And being charismatic, Mr W won the trophy and got a promotion within the school. But still the slackness continued. He was given his own office opposite the staffroom. One time I was in the staffroom trying to mark, books balanced on my knee, when in came a dozen Year 11s. I was just about to ask what the hell they were doing when one of them pre-empted my question. It turned out that Mr W had important stuff to do in his new office, like arrange exciting field trips to McDonald's, and so had abandoned the idea of actually teaching his class, dumping them in the staffroom so they were nearby while he used his phone and internet. I did not have the words to express how I felt about this, but he was irreproachable now he had a shiny trophy and promotion.

So I guess the moral to this is that even award-winning shiny-trophy-possessing teachers fall far short of perfection. Or maybe the moral is that awards for teachers are a sham. But either way, it made me feel better about being made to feel a little bit shit yesterday.


Friday, 10 October 2008

Am I shit?

Please, please tell me that not everybody is perfect and I'm not the only person who doesn't always have a starter, plenary, all-singing and dancing kind of lesson.

I was visited by another teacher today from another department. Thanks to timetabling tangles, I teach a few lessons outside of my subject specialism. It's not like I know nothing about this other subject: I've taught it on and off for many a year now and I'm qualified in the subject up to a high level. But obviously, in a new school, they do things differently, and alongside everything else that's new and slightly confusing at times, I'm dealing with teaching this other subject with not much guidance at all, apart from my own stack of resources and experience. For a start, the department might as well be on the other side of town to where my classroom is. Location isn't that important though: only this afternoon I was thinking about how I hadn't seen one member of my department, who teaches next door but one, for about three weeks.

But anyway, I have seen teachers from this other new department about four times since I started and then only in passing. But then today the head of department decided to drop in to see how I'm doing. My classes' books were scrutinised, and I had a round of rapid fire questions about what I've been doing. And then, like a magician who has been hiding the top hat, this teacher suddenly pulled out a white rabbit in the shape of a child's book from a previous year. "Ta-da! Now this is how you should have been doing it for the past few weeks." Gee, thanks. And you didn't show me this before because...?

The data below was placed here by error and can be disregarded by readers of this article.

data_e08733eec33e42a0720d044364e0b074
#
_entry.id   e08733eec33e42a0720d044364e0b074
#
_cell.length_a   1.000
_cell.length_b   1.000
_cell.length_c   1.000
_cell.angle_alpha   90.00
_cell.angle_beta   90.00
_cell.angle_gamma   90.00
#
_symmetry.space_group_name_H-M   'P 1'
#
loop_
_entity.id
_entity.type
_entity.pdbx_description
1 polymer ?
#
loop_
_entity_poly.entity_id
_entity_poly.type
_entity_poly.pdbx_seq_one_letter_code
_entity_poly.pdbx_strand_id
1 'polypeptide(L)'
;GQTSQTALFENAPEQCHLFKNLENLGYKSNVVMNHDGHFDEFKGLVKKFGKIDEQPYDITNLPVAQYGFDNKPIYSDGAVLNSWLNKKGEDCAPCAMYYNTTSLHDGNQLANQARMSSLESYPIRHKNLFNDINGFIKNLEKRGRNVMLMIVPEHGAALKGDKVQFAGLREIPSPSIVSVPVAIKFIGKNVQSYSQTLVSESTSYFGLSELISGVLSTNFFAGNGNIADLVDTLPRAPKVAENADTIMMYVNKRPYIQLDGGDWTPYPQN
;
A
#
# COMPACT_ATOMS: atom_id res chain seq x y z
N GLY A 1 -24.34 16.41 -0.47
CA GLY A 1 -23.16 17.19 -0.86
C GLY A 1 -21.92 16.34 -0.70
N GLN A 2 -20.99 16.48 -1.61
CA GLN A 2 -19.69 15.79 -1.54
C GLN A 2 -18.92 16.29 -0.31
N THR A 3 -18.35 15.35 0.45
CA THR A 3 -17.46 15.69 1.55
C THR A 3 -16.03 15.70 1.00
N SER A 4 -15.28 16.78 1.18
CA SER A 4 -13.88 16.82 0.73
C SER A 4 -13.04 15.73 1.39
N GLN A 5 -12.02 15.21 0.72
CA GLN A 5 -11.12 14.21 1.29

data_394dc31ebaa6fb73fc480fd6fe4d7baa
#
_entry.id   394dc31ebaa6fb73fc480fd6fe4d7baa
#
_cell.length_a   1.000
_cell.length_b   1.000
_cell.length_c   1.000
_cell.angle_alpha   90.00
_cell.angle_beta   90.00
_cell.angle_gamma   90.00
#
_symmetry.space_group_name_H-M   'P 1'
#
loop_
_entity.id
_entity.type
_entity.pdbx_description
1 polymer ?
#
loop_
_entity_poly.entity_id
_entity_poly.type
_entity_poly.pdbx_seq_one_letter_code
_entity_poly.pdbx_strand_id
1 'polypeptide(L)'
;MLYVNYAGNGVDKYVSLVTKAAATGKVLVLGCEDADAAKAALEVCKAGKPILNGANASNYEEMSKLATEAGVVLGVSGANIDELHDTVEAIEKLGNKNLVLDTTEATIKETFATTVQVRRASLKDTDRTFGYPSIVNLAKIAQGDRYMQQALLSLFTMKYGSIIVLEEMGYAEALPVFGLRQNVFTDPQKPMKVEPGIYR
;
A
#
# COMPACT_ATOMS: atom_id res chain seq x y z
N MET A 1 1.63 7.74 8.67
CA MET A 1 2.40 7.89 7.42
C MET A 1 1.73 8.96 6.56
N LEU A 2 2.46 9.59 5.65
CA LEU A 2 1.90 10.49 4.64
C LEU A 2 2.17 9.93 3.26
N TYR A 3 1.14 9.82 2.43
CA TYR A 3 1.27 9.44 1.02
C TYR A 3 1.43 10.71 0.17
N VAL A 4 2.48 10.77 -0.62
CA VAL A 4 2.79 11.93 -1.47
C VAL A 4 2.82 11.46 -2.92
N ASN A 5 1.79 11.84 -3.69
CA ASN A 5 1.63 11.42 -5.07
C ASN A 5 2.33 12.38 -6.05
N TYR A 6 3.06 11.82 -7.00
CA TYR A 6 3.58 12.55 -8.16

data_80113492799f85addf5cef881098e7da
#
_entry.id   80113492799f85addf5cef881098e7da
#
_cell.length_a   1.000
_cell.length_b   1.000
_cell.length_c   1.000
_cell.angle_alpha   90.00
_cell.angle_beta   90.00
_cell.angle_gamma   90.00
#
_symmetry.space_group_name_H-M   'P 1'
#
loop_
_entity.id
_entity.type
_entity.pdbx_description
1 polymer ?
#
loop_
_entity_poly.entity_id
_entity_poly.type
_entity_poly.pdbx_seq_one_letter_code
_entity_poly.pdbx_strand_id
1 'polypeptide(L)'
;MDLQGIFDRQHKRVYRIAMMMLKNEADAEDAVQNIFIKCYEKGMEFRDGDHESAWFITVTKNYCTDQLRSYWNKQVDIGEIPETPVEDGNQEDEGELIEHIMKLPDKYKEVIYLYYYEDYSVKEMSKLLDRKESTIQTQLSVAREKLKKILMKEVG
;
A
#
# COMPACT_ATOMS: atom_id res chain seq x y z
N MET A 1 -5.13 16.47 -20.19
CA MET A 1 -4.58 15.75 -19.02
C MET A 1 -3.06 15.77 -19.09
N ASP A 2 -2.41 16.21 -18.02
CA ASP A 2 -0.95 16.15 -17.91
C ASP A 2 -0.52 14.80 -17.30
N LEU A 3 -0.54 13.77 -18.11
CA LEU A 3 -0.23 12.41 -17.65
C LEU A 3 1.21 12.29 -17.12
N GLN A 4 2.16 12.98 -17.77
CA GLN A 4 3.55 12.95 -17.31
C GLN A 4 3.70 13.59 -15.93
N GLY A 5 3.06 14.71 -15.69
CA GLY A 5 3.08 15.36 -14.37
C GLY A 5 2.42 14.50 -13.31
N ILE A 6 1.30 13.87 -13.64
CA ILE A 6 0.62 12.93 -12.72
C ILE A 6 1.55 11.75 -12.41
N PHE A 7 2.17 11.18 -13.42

So the whole exercise just made me feel like crap. I'd been doing alright, but it just wasn't the right type of alright. My starters were the wrong flavour, and I'd marked in the wrong colour. Pah. I just wished I'd been asked the right types of questions. Were the children enjoying the subject? Yes. Were we adhering to the national curriculum and its latest incarnation of levels etc etc? Yes. Was I differentiating for the enormous range of abilties in my groups? Yes. I'm not saying I didn't learn anything from this brief visit, because it did make me rethink one of the tasks we had done, but it just reinforces the fact that in teaching you are never ever right. You can never reach nirvana. You are a mere cockroach who keeps coming back for more shit.

Happy weekend. :-)

Thursday, 9 October 2008


Here's something I never thought I would do... look back wistfully at my last school and yearn for one of the teachers and his strict discipline and old fashioned values. I thought of him today when I was on duty, as he used to organise the duty rotas at the last place, and whilst I never really got on with him, he did embody a set of values that a number of the older teachers held dear, which seem overlooked by those of the same generation at my current place.

For thousands of years the elders in society have complained about the lack of respect amongst the younger members. It's just a rite of passage for older people like myself to be disrespected in the same way we used to disrespect our elders when we didn't give a hoot. What goes around comes around. If only for that life lived backwards, youth is wasted on the young, and all that.

But I can't believe the way that the pupils in my current school have a complete lack of boundaries, of knowing (assumes teacher-voice now) where the line is, and when they have crossed it. I thought it was just me, being new and being verbally prodded to see how far I will go. But today I was observing a senior teacher with a class of GCSE students. At first I was smiling wryly to myself: here where the usual complaints and protests about a task from a bunch of students who will just about scrape C grades if they are lucky, or more likely, when the exams are dumbed down yet again. Different kids, different school, same moaning. It does bring a smile to your face to know that some things are just universal.